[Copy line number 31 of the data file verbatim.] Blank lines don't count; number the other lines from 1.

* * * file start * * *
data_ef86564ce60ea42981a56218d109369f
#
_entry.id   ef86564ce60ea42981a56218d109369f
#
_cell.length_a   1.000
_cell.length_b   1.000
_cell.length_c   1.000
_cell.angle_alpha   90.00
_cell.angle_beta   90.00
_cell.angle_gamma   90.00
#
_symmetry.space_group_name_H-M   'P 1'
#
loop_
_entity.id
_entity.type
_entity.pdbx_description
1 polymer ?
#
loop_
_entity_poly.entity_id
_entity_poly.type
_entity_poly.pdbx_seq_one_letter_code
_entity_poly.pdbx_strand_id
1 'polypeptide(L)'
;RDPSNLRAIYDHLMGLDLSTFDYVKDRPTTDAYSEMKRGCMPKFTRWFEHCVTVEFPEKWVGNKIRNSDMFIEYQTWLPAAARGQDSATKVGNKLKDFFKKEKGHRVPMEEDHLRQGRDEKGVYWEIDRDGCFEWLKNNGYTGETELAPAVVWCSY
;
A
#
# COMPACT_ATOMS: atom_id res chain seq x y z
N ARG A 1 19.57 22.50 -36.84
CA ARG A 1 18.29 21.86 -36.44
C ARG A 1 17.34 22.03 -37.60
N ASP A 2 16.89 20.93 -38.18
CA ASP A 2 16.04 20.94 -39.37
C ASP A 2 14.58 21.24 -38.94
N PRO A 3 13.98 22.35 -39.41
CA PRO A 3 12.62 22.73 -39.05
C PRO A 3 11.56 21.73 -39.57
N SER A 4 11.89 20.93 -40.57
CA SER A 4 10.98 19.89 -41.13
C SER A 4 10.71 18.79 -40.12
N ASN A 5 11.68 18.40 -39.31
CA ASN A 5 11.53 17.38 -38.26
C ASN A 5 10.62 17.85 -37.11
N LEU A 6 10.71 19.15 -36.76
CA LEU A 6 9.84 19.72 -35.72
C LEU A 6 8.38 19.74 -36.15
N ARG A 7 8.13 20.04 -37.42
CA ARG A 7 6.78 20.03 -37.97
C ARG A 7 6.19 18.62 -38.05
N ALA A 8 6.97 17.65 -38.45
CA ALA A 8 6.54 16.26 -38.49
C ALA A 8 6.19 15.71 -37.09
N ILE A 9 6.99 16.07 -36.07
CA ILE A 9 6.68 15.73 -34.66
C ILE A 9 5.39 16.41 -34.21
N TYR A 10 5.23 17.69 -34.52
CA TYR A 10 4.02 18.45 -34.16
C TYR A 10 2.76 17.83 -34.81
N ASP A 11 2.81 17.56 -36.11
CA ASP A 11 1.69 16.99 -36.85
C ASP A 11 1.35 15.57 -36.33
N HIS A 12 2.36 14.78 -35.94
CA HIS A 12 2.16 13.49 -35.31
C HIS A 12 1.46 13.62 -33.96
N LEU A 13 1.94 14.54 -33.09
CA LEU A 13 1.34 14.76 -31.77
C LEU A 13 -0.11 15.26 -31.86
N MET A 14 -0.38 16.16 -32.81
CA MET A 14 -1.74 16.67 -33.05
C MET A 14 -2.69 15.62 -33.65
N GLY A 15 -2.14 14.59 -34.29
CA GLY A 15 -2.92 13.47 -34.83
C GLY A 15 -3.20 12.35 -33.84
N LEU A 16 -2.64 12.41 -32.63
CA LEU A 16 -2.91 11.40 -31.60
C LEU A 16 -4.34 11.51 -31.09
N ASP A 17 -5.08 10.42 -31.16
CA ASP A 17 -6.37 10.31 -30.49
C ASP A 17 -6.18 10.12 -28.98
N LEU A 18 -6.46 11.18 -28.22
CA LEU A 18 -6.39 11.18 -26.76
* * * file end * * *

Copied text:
N ARG A 1 19.57 22.50 -36.84